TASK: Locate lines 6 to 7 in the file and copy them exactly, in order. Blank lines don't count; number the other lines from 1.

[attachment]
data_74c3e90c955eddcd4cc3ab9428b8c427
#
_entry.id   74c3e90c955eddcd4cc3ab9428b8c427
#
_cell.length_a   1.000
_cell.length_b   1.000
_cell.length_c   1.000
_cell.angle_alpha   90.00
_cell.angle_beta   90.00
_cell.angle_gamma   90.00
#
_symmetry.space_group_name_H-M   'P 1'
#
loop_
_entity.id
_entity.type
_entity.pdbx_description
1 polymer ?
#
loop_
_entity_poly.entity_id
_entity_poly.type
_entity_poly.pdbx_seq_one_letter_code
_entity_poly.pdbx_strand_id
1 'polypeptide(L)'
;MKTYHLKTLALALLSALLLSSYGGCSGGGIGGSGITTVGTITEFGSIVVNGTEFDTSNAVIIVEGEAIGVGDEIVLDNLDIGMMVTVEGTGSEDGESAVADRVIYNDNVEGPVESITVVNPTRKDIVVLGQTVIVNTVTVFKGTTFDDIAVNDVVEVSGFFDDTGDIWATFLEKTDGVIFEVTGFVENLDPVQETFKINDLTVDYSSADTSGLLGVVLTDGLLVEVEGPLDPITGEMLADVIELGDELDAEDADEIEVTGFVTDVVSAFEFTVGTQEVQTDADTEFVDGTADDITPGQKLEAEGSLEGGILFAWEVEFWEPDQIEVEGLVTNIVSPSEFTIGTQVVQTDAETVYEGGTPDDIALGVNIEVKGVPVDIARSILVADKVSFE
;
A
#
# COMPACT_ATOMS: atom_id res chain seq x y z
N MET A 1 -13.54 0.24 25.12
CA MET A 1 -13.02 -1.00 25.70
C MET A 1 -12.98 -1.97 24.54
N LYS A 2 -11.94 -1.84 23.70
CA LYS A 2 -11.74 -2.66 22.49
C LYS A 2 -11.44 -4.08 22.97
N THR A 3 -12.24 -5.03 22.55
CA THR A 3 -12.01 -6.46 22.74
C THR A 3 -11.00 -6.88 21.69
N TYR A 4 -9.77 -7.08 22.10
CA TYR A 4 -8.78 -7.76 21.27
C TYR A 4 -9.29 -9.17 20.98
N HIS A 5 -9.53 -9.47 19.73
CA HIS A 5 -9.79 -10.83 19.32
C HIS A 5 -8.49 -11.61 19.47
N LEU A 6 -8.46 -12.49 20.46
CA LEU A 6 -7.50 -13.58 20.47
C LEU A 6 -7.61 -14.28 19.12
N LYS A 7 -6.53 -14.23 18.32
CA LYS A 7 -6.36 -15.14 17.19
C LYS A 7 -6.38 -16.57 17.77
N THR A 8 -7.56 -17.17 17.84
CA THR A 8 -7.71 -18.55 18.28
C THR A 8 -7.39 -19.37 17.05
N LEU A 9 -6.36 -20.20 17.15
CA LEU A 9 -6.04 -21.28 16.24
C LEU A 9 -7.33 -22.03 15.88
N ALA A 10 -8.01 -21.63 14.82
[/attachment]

_cell.length_b   1.000
_cell.length_c   1.000